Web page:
A Cottage Prayer

This being Remembrance Day here in Canada, and Veterans Day in the United States, and Sunday, I thought it might be a fitting day to talk about prayer, and specifically a prayer that is useful to cottage owners. Yup..there is one…and no, I didn’t write it….

As a cottage owner I know you know the feeling of looking around your cottage or camp and seeing things that need to be done, or things you want to do, either to make the cottage better, or because they have to be done. I’m thinking about things like, build a bigger deck, which might be a “nice to have done”, as opposed to replace those rotten boards on the existing deck, which is a “needs to be done” before someone falls through and gets hurt.

There are all kinds of things around a cottage to do, in fact, one of the things I always say when a visitor goes on about ‘how they would love to have a place like this’ is to remind them of the work that goes into having a ‘place like this’

Cottages are in my mind, 75% work, and 25% pleasure, at times…and don’t get me wrong, most of the work is pleasurable, or leads to pleasure. Things like building a new wharf, or painting a boat are mostly pleasure, and will provide pleasure. Things like crawling underneath the camp to hook up the water in the spring are pleasure, because you know how nice it is to have water come from the tap, or a toilet that flushes. On the other hand, when you crawl under the camp and discover pipes leaking, (and someday you will, trust me) well, that becomes work…..

Of course as cottage owners look around their cottages and see work that needs to be done all over the place, they are also forced to consider things like, do I have the money for that? do I have the ability to do that myself? does it need to be done this summer? would it be nice to have a roof over the deck? Does the boat need to be painted? How long is that roof going to last with all that moss on it? Those sills are getting rotten, someday soon I am going to have to jack the place up and replace them….and so on it goes….one thing after another unless you live in blind oblivion to the needs of the property and either plan to sell it soon, or have tons of money and resources to have it fixed by someone else.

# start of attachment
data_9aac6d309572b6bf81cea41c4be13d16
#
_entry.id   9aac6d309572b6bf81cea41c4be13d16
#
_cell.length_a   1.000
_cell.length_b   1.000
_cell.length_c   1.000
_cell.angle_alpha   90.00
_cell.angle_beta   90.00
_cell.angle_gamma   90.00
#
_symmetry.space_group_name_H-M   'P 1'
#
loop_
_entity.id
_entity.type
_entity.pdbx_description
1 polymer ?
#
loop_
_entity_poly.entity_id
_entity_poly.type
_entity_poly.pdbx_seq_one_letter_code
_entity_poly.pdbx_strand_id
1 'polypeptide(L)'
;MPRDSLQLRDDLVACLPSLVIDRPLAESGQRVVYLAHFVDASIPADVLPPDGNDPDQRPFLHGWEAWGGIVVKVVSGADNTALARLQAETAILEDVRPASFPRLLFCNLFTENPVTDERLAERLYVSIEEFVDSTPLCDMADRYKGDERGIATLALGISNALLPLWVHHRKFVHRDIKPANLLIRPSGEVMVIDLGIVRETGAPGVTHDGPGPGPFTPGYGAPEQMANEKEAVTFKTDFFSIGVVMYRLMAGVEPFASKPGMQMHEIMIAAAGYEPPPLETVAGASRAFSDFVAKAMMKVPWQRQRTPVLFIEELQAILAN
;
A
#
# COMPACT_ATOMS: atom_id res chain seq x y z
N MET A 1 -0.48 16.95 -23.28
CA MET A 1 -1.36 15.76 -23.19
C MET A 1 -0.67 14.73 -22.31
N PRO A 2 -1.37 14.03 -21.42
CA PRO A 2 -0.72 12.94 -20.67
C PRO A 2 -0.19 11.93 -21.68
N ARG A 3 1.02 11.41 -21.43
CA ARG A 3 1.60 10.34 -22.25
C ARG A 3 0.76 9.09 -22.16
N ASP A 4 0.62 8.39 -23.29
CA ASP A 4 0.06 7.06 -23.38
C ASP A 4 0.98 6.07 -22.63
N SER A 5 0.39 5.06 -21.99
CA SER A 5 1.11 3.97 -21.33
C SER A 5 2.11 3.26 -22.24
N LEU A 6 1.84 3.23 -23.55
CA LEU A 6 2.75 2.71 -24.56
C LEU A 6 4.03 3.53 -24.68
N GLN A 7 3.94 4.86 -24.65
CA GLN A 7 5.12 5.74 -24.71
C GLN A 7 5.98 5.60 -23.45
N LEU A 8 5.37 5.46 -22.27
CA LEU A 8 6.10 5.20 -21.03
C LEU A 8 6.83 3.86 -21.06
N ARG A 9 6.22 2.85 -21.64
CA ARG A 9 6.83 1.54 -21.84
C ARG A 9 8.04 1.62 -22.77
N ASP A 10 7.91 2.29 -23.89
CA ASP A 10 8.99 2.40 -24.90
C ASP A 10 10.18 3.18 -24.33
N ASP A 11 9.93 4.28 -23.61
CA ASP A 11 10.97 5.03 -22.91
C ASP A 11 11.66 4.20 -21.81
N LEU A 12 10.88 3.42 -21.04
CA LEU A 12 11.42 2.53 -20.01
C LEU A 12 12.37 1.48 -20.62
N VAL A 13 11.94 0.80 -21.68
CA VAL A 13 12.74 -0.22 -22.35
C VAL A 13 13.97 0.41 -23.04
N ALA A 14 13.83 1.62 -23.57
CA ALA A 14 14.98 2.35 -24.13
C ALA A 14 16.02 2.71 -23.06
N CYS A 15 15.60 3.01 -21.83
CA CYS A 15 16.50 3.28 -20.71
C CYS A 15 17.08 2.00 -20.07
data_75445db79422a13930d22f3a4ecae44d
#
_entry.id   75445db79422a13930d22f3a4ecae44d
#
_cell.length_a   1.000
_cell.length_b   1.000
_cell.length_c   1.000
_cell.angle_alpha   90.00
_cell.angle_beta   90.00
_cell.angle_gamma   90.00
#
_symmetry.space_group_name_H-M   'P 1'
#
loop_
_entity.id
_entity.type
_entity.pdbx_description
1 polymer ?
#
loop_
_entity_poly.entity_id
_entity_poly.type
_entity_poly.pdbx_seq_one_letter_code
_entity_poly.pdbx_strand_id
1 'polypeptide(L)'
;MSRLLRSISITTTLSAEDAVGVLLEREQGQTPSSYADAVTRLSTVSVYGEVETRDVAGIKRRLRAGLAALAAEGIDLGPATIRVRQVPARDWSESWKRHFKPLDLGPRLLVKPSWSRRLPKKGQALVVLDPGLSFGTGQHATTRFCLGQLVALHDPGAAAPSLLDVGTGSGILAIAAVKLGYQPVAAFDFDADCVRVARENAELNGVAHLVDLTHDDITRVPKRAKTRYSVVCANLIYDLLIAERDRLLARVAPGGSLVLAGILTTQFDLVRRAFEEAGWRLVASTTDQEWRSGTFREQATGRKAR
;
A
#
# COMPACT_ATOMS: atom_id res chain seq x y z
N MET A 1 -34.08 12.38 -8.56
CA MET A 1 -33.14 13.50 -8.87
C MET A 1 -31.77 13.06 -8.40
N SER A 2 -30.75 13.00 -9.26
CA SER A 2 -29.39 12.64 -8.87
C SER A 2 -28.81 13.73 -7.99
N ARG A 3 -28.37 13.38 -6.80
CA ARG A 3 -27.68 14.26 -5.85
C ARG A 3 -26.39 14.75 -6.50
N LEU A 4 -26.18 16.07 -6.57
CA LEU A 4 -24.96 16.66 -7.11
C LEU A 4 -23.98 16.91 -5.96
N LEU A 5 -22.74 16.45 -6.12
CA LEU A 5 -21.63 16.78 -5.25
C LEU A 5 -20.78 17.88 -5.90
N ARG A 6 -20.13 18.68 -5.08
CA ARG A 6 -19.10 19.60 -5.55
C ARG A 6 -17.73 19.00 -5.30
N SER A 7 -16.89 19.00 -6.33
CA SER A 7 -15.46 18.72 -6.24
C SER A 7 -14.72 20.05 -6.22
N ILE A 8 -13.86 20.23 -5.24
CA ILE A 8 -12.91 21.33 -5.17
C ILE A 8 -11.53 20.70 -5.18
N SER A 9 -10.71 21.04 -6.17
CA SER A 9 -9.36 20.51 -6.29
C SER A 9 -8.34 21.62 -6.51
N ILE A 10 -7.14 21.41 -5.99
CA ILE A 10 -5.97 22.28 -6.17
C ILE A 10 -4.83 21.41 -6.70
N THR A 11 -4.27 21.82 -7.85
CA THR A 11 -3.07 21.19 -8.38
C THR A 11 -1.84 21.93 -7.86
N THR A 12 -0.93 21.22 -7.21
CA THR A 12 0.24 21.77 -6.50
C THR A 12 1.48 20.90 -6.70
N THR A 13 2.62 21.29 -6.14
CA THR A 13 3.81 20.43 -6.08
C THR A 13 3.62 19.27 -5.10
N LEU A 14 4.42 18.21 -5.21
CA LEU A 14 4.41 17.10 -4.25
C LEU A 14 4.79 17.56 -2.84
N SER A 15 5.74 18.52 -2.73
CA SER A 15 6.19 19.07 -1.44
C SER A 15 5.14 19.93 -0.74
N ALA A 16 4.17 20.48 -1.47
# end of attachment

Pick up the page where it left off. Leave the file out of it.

All of these things can weigh heavily on the mind of some people. Some cottagers are just plain bothered by work that needs doing. These are Type 1 Cottagers. They can’t stand to put stuff off, or to ignore the rotten boards on the deck, or the peeling paint on the back of the camp, even though no one typically can see the camp from that side unless they are in the woods.

On the flip side of the coin are the folks who know how to live, what I call a Type 2 cottager, they are the ones who nail a couple of new boards over top of the rotten boards and go for a boat ride, or go fishing. They aren’t bothered by the peeling paint, or the wharf that has taken a dangerous tilt toward the water, instead they are at the cottage for fun and relaxation, and as far as repairs and improvements are concerned, well…they will get to them someday….I envy those folks at times….

Yes, I am one of the former, a Type 1 cottager, a cottager who is bothered by peeling paint and rotting boards, and who can’t stand to leave the grass uncut one more day, despite the fact that it would be a great day fishing. It’s a problem, oddly enough, as my wife is fond of pointing out, one I don’t seem to share around home….

But back to the post, I mentioned earlier that this column of The Cottage Chronicles was about prayer, and it is….I am not a particularly religious person, so forgive me for my ignorance, nor am I an alcoholic, or member of Alcoholic Anonymouse where this prayer is commonly heard. Nor do I know who wrote it, but I think the person may have been a cottager, particularly a Type 2 Cottager. It goes like this:

“God grant me the serenity to accept the things I cannot change,
courage to change the things I can,
and the wisdom to know the difference.”

Sounds pretty useful doesn’t it?

This post of The Cottage Chronicles brought to you in part by Windmill Tilting

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